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Partially demolished building was destined to be a queer event space

Salt Lake City residents Craig Sorensen and Jacob Buck found themselves in a state of disbelief and dismay as they witnessed the partial demolition of the historic building located at 740 S. 300 West. The front addition of the cherished 114-year-old meetinghouse now lay in ruins, torn apart by an excavator on Easter Sunday.

For Sorensen and Buck, this building held more than just historical significance; it represented a location for their dream “Third Space SLC,” a queer-centric event space. They were hoping to use the historic granary district building.

Amid recent upheavals and shifts in leadership at the Utah Pride Center, the pair expressed concern that the LGBTQ community have felt a void in the city, longing for a haven they could call their own.

They say that months of negotiations with owner and developer Jordan Atkin had led to ambitious plans for transforming the space into a welcoming hub for the LGBTQ community, Black and Indigenous residents, and people of color.

“We had plans to meet with an architect this week, like literally yesterday, to go over plans and how we wanted to construct the building,” Buck told Fox 13 News. “We wanted to use kind of the essence of the building, the purpose of the building, when it was first created, it was a meeting house, so we want it to still have that flair of community members being able to host, promote and inform the community of what they’re doing.”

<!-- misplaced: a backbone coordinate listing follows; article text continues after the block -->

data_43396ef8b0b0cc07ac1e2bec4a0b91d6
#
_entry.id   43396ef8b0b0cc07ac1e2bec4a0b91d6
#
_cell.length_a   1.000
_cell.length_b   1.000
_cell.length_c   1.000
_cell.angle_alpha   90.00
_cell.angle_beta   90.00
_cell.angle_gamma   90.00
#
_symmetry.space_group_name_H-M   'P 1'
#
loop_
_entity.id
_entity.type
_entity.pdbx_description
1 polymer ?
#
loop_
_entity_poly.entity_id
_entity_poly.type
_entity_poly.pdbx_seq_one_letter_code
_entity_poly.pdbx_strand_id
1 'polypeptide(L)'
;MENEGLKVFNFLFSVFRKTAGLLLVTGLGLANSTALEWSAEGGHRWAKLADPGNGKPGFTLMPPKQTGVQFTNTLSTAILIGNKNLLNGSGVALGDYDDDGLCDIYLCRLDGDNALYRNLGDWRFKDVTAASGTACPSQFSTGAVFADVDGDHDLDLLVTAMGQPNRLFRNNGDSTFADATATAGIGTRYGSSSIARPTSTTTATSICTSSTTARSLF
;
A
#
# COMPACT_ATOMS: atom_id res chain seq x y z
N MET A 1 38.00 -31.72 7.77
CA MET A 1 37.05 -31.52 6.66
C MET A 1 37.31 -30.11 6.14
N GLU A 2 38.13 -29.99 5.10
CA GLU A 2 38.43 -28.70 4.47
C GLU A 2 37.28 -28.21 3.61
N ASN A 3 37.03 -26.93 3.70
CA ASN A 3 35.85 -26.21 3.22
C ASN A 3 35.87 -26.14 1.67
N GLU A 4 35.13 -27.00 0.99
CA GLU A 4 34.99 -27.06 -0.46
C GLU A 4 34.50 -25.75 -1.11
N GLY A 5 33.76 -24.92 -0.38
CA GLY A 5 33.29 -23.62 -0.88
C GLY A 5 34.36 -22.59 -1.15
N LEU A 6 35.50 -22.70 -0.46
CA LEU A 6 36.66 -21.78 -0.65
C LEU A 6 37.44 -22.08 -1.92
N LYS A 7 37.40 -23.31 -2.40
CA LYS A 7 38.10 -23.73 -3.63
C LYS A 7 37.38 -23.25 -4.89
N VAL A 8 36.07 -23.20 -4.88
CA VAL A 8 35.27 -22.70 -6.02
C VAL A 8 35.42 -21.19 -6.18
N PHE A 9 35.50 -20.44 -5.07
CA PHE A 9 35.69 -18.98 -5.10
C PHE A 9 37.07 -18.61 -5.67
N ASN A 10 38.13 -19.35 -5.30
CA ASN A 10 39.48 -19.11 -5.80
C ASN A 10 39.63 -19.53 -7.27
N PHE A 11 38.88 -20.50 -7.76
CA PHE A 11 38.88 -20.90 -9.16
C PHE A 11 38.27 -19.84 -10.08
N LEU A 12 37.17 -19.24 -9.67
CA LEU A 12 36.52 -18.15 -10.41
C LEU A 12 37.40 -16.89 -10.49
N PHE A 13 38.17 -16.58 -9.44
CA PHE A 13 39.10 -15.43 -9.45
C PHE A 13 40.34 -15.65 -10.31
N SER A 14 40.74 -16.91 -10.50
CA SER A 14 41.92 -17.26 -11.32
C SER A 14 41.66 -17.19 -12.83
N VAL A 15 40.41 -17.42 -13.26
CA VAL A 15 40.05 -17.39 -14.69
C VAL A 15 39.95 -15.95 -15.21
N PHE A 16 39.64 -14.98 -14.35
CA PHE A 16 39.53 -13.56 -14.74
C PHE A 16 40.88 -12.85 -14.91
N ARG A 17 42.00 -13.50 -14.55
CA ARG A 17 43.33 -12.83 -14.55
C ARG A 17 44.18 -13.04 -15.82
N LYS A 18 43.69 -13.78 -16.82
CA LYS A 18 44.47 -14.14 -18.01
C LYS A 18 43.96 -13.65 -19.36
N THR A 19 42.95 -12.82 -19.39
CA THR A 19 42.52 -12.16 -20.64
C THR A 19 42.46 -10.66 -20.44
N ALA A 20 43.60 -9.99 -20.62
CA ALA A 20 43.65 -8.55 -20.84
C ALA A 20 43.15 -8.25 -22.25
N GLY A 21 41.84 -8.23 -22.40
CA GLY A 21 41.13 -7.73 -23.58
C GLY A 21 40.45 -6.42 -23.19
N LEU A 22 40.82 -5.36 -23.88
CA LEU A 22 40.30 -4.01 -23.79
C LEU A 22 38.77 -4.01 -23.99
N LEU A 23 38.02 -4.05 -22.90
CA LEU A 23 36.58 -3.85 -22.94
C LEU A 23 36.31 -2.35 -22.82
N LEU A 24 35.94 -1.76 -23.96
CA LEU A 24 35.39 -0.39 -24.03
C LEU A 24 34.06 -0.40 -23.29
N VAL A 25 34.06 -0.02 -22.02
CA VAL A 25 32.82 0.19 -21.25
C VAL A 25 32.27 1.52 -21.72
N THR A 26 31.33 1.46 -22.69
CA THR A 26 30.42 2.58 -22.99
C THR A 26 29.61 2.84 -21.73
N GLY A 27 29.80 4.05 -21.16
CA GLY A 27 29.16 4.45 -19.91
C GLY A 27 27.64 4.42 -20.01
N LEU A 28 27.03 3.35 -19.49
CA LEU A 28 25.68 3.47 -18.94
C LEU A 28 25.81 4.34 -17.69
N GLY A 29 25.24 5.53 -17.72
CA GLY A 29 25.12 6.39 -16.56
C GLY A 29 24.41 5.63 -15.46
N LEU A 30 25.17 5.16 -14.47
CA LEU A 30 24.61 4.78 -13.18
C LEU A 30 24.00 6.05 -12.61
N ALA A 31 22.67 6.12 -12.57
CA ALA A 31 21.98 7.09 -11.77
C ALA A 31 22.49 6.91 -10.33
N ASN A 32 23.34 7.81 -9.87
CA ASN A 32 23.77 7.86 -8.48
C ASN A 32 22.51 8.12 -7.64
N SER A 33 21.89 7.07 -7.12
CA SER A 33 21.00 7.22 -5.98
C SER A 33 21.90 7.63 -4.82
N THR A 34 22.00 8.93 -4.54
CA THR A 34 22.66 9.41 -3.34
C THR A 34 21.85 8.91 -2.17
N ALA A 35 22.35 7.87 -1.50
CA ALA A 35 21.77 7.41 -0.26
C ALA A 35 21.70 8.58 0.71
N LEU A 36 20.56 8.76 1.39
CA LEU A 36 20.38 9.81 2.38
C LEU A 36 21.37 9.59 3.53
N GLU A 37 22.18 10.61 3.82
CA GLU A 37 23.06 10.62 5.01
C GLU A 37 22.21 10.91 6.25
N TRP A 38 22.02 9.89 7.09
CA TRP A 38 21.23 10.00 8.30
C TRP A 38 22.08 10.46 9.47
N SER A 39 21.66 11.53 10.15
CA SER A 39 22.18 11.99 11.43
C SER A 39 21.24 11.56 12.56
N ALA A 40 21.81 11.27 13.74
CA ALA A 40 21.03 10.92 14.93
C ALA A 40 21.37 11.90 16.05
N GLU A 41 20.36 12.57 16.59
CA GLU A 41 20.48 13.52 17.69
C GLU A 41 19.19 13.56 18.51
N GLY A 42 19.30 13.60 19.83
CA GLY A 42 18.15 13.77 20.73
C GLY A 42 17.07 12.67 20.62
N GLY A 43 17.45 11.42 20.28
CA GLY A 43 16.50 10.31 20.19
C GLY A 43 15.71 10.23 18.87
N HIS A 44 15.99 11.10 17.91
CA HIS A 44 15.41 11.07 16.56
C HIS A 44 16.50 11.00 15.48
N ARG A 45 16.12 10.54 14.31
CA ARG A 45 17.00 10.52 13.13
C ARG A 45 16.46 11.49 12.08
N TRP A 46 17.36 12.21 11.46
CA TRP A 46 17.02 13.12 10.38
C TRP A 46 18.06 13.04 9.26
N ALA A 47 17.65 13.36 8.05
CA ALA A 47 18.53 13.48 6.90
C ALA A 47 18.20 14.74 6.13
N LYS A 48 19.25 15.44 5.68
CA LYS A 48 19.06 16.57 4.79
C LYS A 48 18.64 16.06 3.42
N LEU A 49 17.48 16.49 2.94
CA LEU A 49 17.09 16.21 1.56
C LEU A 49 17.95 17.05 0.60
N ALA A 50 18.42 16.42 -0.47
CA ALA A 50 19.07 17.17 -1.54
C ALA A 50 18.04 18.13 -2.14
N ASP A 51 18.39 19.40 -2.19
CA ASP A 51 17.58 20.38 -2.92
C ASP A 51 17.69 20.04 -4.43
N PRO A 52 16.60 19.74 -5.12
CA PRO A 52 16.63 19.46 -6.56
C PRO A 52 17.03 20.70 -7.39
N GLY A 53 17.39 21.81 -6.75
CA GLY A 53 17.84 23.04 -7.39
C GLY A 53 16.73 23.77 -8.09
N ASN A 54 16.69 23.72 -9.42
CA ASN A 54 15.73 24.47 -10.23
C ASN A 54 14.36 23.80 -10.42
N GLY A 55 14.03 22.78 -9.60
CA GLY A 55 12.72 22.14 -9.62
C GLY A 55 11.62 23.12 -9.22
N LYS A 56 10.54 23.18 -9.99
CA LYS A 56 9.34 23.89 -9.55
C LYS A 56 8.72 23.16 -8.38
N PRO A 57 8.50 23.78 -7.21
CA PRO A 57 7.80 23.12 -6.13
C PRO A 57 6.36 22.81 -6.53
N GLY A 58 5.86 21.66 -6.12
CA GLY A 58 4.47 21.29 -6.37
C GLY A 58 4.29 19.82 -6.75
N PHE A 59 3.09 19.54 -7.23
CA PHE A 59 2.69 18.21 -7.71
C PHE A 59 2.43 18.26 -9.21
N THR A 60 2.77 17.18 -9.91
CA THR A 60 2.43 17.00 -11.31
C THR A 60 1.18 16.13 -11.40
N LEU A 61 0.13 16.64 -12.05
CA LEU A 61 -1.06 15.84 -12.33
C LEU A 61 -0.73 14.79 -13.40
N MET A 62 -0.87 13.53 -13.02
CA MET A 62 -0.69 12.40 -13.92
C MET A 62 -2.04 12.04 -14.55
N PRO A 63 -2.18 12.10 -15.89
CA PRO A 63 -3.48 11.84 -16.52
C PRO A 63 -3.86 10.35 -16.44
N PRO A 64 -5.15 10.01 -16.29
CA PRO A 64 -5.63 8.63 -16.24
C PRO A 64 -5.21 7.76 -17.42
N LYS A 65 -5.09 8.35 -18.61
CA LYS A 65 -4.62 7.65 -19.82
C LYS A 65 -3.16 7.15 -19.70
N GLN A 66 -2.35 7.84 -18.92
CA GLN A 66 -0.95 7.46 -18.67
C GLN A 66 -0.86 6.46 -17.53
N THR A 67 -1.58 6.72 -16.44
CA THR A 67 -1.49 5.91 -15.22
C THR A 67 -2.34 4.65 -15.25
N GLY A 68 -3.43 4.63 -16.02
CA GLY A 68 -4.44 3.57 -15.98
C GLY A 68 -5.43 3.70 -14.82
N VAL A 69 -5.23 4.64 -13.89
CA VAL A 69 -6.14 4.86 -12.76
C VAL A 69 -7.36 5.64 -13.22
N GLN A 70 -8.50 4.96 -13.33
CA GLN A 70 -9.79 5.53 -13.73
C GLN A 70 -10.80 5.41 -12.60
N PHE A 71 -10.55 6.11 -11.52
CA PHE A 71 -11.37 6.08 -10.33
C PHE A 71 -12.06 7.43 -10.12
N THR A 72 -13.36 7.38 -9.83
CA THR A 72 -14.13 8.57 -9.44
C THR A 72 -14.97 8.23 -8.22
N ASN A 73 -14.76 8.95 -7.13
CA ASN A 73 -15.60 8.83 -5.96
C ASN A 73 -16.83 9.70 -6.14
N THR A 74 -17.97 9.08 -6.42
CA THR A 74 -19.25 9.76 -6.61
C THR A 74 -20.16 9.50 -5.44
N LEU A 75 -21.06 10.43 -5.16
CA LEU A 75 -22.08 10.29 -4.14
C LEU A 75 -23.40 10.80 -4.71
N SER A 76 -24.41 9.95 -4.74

Their vision for a new gathering spot garnered support from investors and community members alike. They had meticulously conducted market research and engaged professionals to assess the feasibility of their project. Atkin himself had expressed enthusiasm for their plans during a recent meeting with the Granary District Alliance.

However, their hopes were shaken when they discovered the building being demolished without permits or public review. The city swiftly intervened, issuing violations against the property owner and halting further destruction. Mayor Erin Mendenhall condemned the unauthorized demolition, vowing to seek penalties against Atkin.

Atkin, who initially denied ownership of the building, later admitted to sending a crew to remove debris but claimed a “dramatic miscommunication” led to the demolition. Sorensen and Buck felt misled by Atkin’s actions, suspecting financial motives behind the destruction.

Despite the setback, the city’s requirement for restoration has reignited optimism among residents and preservationists. Sorensen and Buck remain determined to see their dream of a nurturing space inside the historic building come to fruition, even in the face of financial challenges.

“We believe and want to still fulfill our vision of ‘The 3rd Space,'” Sorensen wrote on Facebook. We hope the city council and the Granary District will help us make this happen. Also, the person responsible for this should rebuild it and receive the penalties for such a devastating move.”

Their plans, meticulously crafted to cater to diverse community needs, aim to provide a welcoming environment for all. They envision the restored building as a hub for various cultural and social events, serving as a symbol of inclusivity and acceptance.

While obstacles lie ahead, including substantial repairs and bureaucratic hurdles, Sorensen and Buck are committed to preserving the building’s heritage and creating a space where everyone feels valued and supported.

Sorensen says the community can help the effort by following @the3rdspaceslc on Instagram and reaching out with any ideas or “good folks” who can help their cause.

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